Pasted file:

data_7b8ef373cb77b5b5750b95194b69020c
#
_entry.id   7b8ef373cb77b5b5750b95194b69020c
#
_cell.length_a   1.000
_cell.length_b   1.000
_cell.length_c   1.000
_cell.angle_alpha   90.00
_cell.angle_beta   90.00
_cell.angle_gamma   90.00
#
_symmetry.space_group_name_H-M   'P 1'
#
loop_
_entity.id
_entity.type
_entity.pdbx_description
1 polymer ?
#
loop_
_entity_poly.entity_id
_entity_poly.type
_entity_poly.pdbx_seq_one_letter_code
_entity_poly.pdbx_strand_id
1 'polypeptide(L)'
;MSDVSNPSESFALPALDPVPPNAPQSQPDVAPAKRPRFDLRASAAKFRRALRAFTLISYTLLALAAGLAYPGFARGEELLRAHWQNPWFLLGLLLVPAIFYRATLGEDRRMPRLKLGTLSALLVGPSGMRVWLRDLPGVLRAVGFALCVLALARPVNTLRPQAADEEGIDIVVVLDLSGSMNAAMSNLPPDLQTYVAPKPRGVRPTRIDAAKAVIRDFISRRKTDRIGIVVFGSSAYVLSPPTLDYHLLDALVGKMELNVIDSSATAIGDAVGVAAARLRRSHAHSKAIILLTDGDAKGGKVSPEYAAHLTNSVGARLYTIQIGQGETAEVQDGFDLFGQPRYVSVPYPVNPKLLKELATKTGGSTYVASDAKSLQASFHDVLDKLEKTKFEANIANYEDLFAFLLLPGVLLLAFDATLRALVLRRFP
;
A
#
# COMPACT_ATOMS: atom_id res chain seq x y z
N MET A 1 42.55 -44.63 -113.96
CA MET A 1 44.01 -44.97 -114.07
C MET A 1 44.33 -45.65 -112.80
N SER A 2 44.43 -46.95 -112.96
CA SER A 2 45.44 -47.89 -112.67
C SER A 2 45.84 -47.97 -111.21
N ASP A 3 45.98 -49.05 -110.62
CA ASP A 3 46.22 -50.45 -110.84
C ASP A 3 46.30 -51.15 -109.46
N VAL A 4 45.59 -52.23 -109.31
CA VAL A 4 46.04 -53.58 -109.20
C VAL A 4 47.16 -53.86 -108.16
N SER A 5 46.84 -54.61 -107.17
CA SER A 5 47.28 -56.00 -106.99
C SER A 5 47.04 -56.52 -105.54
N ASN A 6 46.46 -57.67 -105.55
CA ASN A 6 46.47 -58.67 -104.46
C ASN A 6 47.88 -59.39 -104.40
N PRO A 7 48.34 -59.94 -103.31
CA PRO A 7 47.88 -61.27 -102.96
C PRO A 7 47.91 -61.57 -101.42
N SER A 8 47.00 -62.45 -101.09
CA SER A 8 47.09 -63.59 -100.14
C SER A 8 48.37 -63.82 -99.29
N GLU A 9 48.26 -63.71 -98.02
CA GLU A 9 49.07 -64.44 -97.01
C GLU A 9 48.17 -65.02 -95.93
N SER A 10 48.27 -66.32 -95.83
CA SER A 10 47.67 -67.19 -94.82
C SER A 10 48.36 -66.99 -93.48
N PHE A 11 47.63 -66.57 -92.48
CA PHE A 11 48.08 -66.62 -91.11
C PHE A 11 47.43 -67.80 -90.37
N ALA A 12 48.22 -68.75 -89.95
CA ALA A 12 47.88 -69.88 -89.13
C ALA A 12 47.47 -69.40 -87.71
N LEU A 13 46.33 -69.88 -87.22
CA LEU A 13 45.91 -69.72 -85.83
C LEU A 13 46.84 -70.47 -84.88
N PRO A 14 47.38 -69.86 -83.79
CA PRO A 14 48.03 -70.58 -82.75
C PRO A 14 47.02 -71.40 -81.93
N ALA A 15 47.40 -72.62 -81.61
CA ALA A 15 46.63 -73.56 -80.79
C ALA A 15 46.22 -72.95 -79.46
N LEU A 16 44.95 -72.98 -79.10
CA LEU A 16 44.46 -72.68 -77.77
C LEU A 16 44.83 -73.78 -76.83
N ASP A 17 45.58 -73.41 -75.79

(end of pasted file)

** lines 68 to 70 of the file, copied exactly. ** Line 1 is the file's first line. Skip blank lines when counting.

CA LEU A 13 45.91 -69.72 -85.83
C LEU A 13 46.84 -70.47 -84.88
N PRO A 14 47.38 -69.86 -83.79